The French artist Bertrand Lanthiez recently shared video from his “Sound of Threads” exhibition, a spellbinding project he showed first in Reykjavik in June of this year. The show consisted of two parts. The first—and the one represented in the video above—consisted of four wooden stands, with white strands of Icelandic wool stretched between them. He then projected light onto the threads in synchronicity with a piece of music he composed. Check out just how perfectly executed this went above, including how he dismantled the piece using a flamethrower.

The second part of Lanthiez’s installation was a very small room, wired to react to its entrants. Wires hung from the ceiling, the entire floor was a giant, triggered circuit (if one chose to go barefoot). Light and sound generated from viewers reacting with the different triggers, creating a collaborative, immersive instrument. Check out footage of this piece below:

Sound of Threads - Experiment from Bertrand Lanthiez on Vimeo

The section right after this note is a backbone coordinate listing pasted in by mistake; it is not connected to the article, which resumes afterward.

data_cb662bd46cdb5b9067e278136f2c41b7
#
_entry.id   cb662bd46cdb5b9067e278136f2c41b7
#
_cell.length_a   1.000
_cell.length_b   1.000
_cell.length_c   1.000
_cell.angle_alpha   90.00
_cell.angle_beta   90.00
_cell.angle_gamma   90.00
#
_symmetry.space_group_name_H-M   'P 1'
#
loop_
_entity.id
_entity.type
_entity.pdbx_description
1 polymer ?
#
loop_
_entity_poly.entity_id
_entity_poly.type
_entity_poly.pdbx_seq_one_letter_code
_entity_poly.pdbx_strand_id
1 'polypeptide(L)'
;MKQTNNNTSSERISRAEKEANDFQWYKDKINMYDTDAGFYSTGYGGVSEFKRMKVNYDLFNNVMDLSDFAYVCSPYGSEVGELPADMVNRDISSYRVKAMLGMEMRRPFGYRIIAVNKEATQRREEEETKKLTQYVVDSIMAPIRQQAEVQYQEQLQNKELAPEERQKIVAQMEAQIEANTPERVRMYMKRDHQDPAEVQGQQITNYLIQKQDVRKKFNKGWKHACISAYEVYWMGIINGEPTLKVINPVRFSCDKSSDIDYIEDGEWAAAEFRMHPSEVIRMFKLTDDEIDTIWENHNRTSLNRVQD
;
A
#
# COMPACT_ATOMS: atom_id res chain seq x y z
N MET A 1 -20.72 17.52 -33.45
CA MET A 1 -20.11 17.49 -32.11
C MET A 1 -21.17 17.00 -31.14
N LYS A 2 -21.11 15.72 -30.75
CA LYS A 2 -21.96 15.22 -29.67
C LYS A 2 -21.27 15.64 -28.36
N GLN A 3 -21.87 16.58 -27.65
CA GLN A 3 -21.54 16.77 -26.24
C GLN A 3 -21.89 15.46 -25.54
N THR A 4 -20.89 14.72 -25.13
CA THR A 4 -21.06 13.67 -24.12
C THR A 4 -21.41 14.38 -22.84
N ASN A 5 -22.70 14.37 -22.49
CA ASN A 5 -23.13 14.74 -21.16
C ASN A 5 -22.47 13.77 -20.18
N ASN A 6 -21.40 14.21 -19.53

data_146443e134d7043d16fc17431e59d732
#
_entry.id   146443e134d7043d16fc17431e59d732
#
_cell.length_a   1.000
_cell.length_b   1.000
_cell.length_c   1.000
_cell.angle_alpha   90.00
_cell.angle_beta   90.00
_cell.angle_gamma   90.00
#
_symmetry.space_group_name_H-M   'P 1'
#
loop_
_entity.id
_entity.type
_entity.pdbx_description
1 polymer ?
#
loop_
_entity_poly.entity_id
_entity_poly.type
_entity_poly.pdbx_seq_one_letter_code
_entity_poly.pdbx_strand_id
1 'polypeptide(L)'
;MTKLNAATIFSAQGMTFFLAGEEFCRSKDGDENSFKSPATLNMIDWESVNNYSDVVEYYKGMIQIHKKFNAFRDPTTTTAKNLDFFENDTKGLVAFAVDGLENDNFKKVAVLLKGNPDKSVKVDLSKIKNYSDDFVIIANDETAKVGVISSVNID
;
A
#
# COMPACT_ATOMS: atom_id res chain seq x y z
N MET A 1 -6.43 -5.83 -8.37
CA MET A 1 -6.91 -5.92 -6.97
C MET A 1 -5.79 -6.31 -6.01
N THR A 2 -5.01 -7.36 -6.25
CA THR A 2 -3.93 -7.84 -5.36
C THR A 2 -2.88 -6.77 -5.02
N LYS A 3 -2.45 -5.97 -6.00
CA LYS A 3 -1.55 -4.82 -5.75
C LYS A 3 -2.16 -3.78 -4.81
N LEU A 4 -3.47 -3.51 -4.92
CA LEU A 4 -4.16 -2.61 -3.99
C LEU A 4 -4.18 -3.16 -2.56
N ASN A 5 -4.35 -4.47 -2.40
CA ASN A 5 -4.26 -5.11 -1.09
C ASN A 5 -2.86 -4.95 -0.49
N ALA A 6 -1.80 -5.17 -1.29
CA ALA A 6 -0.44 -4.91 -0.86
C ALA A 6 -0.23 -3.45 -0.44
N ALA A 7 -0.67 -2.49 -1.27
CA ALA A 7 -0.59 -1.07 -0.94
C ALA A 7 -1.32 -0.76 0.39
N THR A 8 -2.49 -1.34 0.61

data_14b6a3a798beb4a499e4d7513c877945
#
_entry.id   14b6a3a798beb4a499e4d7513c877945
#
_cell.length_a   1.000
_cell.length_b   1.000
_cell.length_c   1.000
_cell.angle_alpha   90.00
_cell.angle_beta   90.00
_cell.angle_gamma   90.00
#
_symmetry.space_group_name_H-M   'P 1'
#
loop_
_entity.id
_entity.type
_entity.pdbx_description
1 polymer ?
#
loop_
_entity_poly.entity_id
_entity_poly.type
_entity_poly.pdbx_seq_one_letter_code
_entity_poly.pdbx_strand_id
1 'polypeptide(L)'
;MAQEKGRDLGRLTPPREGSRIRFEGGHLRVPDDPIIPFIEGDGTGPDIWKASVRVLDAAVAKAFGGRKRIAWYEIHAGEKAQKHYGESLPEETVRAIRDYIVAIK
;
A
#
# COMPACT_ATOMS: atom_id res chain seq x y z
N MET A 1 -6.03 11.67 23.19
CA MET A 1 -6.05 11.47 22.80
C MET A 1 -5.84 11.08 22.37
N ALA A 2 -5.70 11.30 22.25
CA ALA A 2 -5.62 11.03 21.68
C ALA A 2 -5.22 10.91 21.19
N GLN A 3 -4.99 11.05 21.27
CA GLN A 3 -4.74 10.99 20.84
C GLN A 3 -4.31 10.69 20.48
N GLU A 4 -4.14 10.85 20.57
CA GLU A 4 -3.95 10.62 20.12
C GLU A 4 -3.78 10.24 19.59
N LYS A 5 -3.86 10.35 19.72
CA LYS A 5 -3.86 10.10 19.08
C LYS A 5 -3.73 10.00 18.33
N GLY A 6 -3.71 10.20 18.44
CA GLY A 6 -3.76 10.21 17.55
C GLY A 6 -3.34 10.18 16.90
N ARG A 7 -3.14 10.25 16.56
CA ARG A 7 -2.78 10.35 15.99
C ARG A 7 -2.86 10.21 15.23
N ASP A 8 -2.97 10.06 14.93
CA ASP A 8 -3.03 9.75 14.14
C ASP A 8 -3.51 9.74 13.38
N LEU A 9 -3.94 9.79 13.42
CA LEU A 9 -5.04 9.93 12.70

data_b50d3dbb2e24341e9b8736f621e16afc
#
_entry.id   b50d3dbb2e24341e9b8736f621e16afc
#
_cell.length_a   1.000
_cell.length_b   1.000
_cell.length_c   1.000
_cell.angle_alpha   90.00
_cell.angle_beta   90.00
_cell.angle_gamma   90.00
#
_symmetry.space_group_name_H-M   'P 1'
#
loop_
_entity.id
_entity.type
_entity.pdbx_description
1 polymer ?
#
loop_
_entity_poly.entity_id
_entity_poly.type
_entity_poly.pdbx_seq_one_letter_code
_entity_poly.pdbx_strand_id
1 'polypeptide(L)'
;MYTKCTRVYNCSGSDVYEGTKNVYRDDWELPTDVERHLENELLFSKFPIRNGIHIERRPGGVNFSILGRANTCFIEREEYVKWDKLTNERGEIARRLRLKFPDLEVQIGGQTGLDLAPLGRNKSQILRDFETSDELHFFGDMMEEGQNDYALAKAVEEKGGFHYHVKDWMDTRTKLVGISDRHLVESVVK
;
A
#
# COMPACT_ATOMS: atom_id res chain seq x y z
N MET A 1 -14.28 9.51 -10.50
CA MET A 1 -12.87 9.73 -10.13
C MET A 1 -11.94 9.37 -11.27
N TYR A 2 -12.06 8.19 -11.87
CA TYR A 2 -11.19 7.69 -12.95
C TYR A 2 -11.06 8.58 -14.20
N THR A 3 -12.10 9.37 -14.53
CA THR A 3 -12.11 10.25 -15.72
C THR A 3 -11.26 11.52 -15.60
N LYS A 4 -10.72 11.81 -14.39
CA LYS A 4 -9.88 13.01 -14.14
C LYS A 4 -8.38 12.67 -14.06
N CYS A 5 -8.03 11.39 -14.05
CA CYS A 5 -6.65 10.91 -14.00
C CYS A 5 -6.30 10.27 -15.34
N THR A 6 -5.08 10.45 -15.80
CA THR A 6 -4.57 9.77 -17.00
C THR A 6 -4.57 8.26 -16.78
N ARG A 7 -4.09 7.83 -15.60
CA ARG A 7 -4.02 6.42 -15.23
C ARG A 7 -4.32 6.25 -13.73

Lanthiez explains the link between the two parts of the exhibition

The two installations were visually and in their structures arranged quite differently. The main piece was black and white, with really thin ray of light choreographed on a soundtrack, the other was an instrument where the visitors made their own piece of sound, and was really colored on this large pieces of fabrics. But this two pieces were also tightly connected by using the same voices and sounds, and they both wanted to show this link between our different senses.

More info on the artist's Behance site.

RELATED: The 10 Best Interactive Summer Art Installations in NYC 

[via Dezeen]